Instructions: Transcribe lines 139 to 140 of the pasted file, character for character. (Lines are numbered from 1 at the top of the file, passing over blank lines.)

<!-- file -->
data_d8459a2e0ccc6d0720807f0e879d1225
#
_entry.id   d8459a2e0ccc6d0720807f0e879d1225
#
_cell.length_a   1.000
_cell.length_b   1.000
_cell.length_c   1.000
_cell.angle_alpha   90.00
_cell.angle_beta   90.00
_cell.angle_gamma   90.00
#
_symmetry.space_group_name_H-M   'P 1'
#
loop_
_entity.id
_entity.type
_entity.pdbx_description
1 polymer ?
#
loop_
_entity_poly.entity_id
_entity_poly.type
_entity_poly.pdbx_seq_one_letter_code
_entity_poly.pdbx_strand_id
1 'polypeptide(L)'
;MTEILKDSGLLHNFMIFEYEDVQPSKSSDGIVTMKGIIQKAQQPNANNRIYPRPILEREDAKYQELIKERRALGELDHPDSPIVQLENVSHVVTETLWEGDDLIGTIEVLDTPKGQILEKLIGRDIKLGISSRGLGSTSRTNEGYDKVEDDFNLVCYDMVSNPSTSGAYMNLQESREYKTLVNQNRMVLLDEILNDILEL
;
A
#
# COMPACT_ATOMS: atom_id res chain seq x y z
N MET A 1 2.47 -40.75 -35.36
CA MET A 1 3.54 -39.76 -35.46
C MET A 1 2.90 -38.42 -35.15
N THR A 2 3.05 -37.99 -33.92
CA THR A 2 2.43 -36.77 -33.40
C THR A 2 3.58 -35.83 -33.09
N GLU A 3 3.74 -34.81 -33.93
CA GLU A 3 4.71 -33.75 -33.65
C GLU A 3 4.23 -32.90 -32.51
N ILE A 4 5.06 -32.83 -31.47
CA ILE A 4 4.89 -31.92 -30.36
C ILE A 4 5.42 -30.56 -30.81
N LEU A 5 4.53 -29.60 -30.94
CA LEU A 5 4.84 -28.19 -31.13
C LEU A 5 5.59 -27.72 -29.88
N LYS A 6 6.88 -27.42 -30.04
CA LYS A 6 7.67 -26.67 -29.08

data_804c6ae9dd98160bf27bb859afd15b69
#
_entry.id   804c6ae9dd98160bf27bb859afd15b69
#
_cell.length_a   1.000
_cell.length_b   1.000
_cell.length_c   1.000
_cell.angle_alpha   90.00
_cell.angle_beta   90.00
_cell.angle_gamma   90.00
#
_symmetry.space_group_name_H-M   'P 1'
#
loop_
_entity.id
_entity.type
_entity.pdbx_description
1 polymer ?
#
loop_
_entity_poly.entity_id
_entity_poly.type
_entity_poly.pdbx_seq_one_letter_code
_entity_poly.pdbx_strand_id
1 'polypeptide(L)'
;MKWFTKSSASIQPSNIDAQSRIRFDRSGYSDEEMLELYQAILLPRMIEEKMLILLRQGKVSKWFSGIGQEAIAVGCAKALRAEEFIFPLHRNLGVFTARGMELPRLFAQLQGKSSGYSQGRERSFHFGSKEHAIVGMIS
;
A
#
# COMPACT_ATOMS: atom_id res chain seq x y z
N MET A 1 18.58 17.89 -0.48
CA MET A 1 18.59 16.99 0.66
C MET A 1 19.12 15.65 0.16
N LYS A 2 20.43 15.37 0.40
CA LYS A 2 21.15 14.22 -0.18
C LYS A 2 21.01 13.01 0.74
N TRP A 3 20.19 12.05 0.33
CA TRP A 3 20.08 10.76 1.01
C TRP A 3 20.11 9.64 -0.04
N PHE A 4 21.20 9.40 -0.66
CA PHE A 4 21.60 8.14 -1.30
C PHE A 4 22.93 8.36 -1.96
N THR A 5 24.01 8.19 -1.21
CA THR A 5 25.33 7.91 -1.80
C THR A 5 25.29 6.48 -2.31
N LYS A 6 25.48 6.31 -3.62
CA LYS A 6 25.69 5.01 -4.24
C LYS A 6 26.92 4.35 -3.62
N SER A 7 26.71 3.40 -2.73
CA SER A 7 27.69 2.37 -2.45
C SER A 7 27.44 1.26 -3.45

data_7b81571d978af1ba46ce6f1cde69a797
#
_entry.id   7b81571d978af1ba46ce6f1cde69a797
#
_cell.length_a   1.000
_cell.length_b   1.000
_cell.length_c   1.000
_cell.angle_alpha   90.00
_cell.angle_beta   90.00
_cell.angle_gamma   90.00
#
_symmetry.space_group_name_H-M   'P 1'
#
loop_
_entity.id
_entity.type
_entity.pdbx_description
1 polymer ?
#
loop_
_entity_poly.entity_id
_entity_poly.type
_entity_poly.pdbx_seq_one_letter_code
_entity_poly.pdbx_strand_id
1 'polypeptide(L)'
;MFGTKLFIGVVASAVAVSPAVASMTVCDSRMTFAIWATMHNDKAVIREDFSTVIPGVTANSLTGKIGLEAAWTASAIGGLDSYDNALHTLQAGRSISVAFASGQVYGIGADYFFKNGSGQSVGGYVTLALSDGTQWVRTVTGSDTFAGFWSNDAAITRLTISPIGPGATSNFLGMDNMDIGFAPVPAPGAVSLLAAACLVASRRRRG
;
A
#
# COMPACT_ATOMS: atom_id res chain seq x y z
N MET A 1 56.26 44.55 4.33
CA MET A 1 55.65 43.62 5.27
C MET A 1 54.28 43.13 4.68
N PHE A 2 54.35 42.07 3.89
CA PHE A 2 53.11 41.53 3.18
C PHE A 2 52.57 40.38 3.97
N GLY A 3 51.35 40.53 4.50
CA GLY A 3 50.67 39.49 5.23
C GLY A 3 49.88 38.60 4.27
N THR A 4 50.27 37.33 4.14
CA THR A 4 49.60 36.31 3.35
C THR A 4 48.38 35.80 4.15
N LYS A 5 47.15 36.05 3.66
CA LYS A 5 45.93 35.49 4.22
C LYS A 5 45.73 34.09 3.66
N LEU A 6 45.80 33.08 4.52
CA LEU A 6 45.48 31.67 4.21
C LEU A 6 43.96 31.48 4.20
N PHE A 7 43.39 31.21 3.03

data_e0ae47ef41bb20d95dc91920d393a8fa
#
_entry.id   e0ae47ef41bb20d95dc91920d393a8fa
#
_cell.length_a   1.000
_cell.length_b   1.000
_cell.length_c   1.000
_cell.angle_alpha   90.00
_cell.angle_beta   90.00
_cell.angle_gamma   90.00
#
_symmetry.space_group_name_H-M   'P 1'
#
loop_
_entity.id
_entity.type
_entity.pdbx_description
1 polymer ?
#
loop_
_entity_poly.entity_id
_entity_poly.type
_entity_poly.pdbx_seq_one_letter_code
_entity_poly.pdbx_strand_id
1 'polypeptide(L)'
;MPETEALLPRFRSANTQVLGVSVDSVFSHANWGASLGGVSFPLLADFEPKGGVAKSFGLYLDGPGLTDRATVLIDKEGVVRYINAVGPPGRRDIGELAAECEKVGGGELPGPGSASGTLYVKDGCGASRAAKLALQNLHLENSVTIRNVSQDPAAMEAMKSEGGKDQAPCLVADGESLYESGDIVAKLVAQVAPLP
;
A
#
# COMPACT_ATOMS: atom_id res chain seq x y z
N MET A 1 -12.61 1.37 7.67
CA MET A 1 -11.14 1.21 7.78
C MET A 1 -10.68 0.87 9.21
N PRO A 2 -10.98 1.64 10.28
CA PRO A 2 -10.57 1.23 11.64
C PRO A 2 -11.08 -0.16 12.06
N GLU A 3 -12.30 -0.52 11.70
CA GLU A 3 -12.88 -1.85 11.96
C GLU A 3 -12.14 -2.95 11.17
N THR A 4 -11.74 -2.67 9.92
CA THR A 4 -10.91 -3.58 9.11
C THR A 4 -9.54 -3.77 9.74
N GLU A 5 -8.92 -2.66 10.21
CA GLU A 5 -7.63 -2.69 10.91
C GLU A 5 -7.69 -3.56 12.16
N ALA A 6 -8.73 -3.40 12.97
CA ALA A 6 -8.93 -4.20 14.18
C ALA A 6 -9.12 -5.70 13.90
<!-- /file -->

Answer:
CA THR A 4 49.60 36.31 3.35
C THR A 4 48.38 35.80 4.15